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May your learning be sweet!
"Who questions much, shall learn much, and retain much." Francis Bacon
Every now and then, there is a participant in a training session who asks thoughtful question after question. In those instances, it can be a real challenge for a trainer to stay focused on the lesson and not get frustrated or impatient. However, participant questions that are asked out of a sincere desire to learn and understand can benefit the participant, the trainer and the rest of the learners in several ways.
Participants who continually think and question force the trainer to give better explanations, provide greater clarity and consider alternative perspectives.
1. Better Explanations
Participant questions can be a useful indication that the trainer is operating on an unconsciously competent level. This happens when trainers know a topic so well that they make connections and follow steps automatically, without any thought to what they are doing. As a result, they neglect to mention certain pieces of information because that information is already hot-wired into their brains.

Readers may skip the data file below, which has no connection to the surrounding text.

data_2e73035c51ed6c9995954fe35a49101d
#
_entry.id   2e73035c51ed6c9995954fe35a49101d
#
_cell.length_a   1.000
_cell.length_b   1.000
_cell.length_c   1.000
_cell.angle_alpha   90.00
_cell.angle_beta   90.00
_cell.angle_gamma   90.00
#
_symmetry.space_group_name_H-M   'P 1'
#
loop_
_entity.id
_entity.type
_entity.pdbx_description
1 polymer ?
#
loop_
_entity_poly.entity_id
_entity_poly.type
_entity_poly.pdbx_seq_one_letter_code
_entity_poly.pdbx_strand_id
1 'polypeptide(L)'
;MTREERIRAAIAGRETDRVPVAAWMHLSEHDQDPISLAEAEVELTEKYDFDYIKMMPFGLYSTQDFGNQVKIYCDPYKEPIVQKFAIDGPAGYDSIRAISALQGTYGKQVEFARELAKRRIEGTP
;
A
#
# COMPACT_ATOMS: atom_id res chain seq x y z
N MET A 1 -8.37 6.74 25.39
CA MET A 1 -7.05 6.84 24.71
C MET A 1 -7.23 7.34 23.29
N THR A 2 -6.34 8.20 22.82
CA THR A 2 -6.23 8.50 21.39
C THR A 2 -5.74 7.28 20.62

Technical experts are particularly likely to have this tendency, although any trainer who has performed or taught a procedure or the same information over and over again can also fall prey to this error of omission.
Thoughtful participant questions should cause trainers to slow down, rewind, and reteach more carefully, paying conscious and deliberate attention so that they provide all of the information that the learners require.
2. Greater Clarity
Sometimes, the examples or explanations that a trainer chooses to use are somewhat vague or confusing. In such cases, participant questions indicate a real need for trainers to give careful consideration to coming up with better and clearer explanations.
The best examples and explanations highlight the critical attributes of the new learning. These critical attributes are what distinguish what is being learned from everything else. When trainers take the time to recognize and articulate critical attributes, they are less likely to gloss over key information.
3. Alternative Perspectives
Participant questions can reframe how the trainer and the other learners perceive the content under discussion. Because the learners are viewing the information with new eyes, they may see things differently than the trainer does. Participant insights can shed new light on a topic, open up a previously unexplored variation on a theme, or generate an entirely new approach to a situation.